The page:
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Even though opening night is still nearly two months away, there is no denying that
certain teams have already done enough to merit “dark horse” status.
While free agency and trades obviously factor in, often times young teams can significantly improve simply by staying intact and adding another year of seasoning. Every week, we will profile teams on the cusp of making the next jump, either from lottery to playoffs, or lower seed to contender.
You could make a strong case that Minnesota would have been a playoff team last season had Ricky Rubio avoided injury. With Rubio, they were an exciting .500 team that could score enough points to hang with the Thunder one night, and then lose by double digits to Milwaukee the next game.
Even though the latest reports suggest that Rubio won’t be back until at least December, and even then, recent history suggests that most players take two years to fully recover from ACL injuries, Minnesota’s immediate future still looks unusually bright. Here are a few reasons why.
Addition by Subtraction…sort of
We are as high on Beasley as anyone (pun intended), but sometimes too much talent at one position can stagnate a young player’s development. Last year, Minnesota became the tweener capital of the basketball world, with Anthony Randolph, Derrick Williams, and Beasley all vying for playing time. With Beasley and Randolph both out of the picture, Williams, the second overall pick two years ago, will have more of an opportunity to show what he can do. It’s similar to what Philadelphia did with Evan Turner last year and that certainly paid off.
Kirilenko signed with the Timberwolves two days before the London Opening Ceremonies. For the Timberwolves, the timing couldn’t have been better. His contract (2-years/$20 million) initially looked like another example of Kahn overspending, but after Kirilenko dominated in London, while displaying the kind of multi-faceted skill set that only a few players in the world possess, it suddenly looked like one of the bargains of the summer. Kirilenko’s presence as a rim deterrent and defensive force will improve the Wolves significantly. In many ways, he offers the same skills as Nicolas Batum, but for less than half the price.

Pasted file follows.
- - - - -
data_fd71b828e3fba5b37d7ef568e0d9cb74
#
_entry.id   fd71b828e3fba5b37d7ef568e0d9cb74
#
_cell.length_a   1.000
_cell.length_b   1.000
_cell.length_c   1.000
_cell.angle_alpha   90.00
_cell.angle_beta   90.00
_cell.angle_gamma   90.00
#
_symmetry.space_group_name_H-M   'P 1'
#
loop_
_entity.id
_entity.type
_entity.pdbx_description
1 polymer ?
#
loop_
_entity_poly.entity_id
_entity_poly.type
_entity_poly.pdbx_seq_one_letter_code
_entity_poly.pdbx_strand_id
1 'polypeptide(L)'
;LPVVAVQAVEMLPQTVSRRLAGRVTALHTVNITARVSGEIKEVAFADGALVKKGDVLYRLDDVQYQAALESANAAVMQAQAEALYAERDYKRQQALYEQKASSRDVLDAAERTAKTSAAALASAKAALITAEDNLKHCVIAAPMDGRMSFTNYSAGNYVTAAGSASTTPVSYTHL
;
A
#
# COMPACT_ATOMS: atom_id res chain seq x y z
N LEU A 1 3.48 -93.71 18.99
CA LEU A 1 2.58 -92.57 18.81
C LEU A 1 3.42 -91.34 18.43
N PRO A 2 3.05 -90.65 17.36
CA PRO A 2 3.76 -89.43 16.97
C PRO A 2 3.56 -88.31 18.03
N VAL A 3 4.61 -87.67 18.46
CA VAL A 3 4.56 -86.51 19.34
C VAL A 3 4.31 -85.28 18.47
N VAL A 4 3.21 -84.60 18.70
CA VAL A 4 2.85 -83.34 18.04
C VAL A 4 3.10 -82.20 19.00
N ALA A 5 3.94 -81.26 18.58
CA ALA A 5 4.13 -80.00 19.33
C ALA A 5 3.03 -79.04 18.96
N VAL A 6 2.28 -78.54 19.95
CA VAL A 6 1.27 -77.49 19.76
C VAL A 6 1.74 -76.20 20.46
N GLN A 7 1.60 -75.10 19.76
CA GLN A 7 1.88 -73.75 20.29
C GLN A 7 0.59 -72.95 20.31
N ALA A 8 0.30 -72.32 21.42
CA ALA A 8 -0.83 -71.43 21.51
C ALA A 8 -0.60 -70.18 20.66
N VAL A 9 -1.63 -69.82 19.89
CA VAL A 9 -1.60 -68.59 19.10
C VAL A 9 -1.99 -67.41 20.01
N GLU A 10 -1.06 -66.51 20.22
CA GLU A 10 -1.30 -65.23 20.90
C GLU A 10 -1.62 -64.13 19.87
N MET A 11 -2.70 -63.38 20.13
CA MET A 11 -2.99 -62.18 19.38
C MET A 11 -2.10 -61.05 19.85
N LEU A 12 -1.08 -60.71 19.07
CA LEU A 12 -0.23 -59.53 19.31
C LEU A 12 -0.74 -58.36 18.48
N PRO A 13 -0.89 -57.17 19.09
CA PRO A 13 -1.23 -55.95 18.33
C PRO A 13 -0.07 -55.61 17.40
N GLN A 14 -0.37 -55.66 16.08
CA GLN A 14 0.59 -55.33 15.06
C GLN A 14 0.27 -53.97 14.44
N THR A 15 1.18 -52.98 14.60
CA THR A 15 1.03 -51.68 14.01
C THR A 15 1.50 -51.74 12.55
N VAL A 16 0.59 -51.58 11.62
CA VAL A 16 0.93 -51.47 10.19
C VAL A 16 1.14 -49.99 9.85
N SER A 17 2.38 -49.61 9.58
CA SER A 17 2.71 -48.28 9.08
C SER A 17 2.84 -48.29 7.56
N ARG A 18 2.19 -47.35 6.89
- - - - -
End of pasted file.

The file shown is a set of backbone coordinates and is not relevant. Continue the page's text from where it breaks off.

The Obvious Reason: Kevin Love
Since you already know about his ridiculous rebounding, let us focus on his under-appreciated scoring ability. Love improved his points per game by an average of more than five points per year from his first year to last year (his fourth). We aren’t saying he’s going to score 31 per game next year…but 28 or 29 certainly isn’t out of the question. Coming from a guy pulling down a dozen or more boards a night? Nine letters: F-R-A-N-C-H-I-S-E
Another Year for Ricky Rubio, Derrick Williams, and Rick Adelman
Before going down with an injury, Rubio was (sort of) giving Kyrie Irving a run for his money as Rookie of the Year, averaging the 6th most assists per game league wide, putting up more than 10 ppg and shooting a respectable 34% from downtown. Though he might never live up to the epic hype surrounding his entrance into the league, Rubio has certainly established that he can be a solid starting point guard in the league, and could well develop into one of the league’s most elite distributors. For Rubio, another year within Adelman’s system, and the NBA as a whole, should equate to steady and significant improvement.